Your age and experience in politics?
“I'm 39 and I've been covering state and federal politics as a journalist and newspaper editor for over a decade.
“I have interviewed many of Australia's top politicians including our current prime minister Malcolm Turnbull, Bill Heffernan, Christopher Pyne and Anthony Albanese.
“I'm being mentored in my campaign by Reg Macey, a former Liberal Member of the Victorian Legislative Council who resigned from his party when the Liberals abandoned Sir Robert Menzies' dream of “an Australian nation … in which every family is enabled to live in, and preferably to own, a comfortable home at reasonable cost and with adequate community amenities,” as articulated in his 1945 Liberal Party constitution.
“Reg and I registered the Affordable Housing Party with the Electoral Commission during Homelessness Week this year and this byelection will be the first election that we contest.”
What is your heritage and citizenship status?
“My father's family is descended from Jonathan Warner, an officer in the New South Wales Royal Veteran Corp and later Police Magistrate of Brisbane Waters who arrived on the Seventh Fleet.
“He settled the land that Warners Bay now sits on, which was sold off by his children in the 1890's who then moved inland to farm around Boggabri.
“When my grandmother Ruby Warner married John Potts they moved from Boggabri to Tamworth where my father Bob Potts was born.
“My father began his career in aviation at Tamworth airport but had to relocate his family to Sydney for work to be close to an international airport.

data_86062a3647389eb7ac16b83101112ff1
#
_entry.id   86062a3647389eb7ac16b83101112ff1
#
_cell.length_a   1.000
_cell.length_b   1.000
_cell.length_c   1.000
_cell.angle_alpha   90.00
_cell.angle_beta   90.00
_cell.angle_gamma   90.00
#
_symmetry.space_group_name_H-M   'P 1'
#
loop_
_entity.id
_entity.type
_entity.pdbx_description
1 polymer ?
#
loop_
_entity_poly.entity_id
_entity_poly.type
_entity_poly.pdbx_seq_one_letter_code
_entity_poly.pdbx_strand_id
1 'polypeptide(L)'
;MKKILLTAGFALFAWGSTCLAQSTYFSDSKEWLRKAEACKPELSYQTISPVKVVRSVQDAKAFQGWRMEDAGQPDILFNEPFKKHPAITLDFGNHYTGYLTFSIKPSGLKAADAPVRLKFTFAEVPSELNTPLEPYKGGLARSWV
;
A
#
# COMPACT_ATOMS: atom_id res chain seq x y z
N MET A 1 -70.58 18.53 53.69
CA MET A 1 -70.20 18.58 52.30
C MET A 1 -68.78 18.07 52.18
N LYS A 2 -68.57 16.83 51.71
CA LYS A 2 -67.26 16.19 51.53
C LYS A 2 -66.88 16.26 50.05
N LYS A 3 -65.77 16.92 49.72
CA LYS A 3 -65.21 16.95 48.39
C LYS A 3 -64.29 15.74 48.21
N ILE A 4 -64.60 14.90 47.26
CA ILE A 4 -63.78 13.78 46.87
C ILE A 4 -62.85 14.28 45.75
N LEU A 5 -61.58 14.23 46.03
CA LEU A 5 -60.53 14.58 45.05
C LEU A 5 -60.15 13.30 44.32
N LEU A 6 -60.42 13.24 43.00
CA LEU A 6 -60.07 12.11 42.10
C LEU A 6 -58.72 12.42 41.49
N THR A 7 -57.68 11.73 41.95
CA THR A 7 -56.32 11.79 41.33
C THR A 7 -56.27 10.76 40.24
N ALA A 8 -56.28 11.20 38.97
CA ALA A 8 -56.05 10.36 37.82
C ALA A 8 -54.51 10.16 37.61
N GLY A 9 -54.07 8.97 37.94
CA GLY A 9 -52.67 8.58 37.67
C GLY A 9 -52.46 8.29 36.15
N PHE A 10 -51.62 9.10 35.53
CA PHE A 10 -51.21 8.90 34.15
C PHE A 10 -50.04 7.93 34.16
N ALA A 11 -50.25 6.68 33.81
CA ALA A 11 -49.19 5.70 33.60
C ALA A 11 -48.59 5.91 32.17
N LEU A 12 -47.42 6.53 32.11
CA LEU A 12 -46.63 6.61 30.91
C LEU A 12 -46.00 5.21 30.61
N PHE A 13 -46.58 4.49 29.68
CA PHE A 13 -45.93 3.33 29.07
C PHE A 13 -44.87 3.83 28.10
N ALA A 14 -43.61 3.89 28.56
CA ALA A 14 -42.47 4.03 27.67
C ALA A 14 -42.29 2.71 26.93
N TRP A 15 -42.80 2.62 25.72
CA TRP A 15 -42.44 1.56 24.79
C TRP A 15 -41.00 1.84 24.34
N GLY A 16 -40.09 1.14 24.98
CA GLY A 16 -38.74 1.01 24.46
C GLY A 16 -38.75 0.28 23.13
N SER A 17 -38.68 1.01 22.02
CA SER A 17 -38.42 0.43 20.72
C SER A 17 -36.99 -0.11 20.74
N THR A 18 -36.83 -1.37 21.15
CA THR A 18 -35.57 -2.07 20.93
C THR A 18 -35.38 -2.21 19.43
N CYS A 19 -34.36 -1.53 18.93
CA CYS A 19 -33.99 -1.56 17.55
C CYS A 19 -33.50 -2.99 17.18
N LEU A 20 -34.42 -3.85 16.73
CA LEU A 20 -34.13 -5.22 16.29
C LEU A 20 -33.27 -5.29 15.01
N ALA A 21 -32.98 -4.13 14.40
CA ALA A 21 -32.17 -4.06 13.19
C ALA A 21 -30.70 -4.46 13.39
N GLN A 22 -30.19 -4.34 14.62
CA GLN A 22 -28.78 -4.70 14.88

“Many school holidays were spent in Boggabri, visiting and staying with relatives, and I've returned as an adult for the Tamworth Country Music Festival.
“My mother's side of the family is Scottish through her grandfather. I only have Australian citizenship.”
I want to make life easier for ordinary Australians by making housing affordable again.Andrew Potts on why he is running
Why are you running?
“I want to make life easier for ordinary Australians by making housing affordable again.
“After 20 years of property investor friendly tax perks that encourage investors to outbid home buyers, Australia now has some of the most expensive housing in the world.
“House prices in Australia have gone up by a staggering 1000% over the last three decades, vastly outstripping wage growth.
“We are concerned that political inaction around housing affordability is no accident given the huge number of federal parliamentarians who are property investors.
“Australia's 226 federal politicians now own a staggering 524 properties.
“On top of that, many of our politicians are also using their generous accommodation allowances of $273 a night to pay off the mortgage on their spouse's Canberra investment property while Parliament is sitting.
“Our property investing politicians need a wakeup call from the voters or they won't act on this. “
What are the top three issues the electorate is facing?
“The public housing waiting list is three to four years in New England while there are around a thousand people experiencing some form of homelessness in the electorate at any one time. There needs to be more investment by government in this area.